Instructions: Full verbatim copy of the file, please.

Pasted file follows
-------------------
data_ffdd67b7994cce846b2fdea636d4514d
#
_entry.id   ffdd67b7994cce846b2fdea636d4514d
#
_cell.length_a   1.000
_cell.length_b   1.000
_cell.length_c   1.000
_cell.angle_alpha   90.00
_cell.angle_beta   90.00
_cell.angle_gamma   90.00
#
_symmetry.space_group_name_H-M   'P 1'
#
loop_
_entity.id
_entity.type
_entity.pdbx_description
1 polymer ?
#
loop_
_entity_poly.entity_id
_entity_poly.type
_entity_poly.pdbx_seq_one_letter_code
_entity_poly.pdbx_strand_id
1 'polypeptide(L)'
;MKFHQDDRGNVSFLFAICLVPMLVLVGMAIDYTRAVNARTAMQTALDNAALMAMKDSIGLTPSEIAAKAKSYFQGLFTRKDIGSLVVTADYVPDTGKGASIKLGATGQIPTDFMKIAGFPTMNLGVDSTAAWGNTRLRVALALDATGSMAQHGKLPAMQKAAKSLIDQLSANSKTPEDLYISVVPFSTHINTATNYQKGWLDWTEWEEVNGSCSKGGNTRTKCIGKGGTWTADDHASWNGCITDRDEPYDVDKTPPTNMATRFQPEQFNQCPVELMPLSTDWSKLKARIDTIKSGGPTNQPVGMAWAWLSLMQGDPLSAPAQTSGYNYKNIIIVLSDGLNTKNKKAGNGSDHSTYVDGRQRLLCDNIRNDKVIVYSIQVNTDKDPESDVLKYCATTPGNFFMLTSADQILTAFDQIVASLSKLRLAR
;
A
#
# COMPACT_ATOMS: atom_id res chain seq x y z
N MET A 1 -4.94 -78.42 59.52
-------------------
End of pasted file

data_ffdd67b7994cce846b2fdea636d4514d
#
_entry.id   ffdd67b7994cce846b2fdea636d4514d
#
_cell.length_a   1.000
_cell.length_b   1.000
_cell.length_c   1.000
_cell.angle_alpha   90.00
_cell.angle_beta   90.00
_cell.angle_gamma   90.00
#
_symmetry.space_group_name_H-M   'P 1'
#
loop_
_entity.id
_entity.type
_entity.pdbx_description
1 polymer ?
#
loop_
_entity_poly.entity_id
_entity_poly.type
_entity_poly.pdbx_seq_one_letter_code
_entity_poly.pdbx_strand_id
1 'polypeptide(L)'
;MKFHQDDRGNVSFLFAICLVPMLVLVGMAIDYTRAVNARTAMQTALDNAALMAMKDSIGLTPSEIAAKAKSYFQGLFTRKDIGSLVVTADYVPDTGKGASIKLGATGQIPTDFMKIAGFPTMNLGVDSTAAWGNTRLRVALALDATGSMAQHGKLPAMQKAAKSLIDQLSANSKTPEDLYISVVPFSTHINTATNYQKGWLDWTEWEEVNGSCSKGGNTRTKCIGKGGTWTADDHASWNGCITDRDEPYDVDKTPPTNMATRFQPEQFNQCPVELMPLSTDWSKLKARIDTIKSGGPTNQPVGMAWAWLSLMQGDPLSAPAQTSGYNYKNIIIVLSDGLNTKNKKAGNGSDHSTYVDGRQRLLCDNIRNDKVIVYSIQVNTDKDPESDVLKYCATTPGNFFMLTSADQILTAFDQIVASLSKLRLAR
;
A
#
# COMPACT_ATOMS: atom_id res chain seq x y z
N MET A 1 -4.94 -78.42 59.52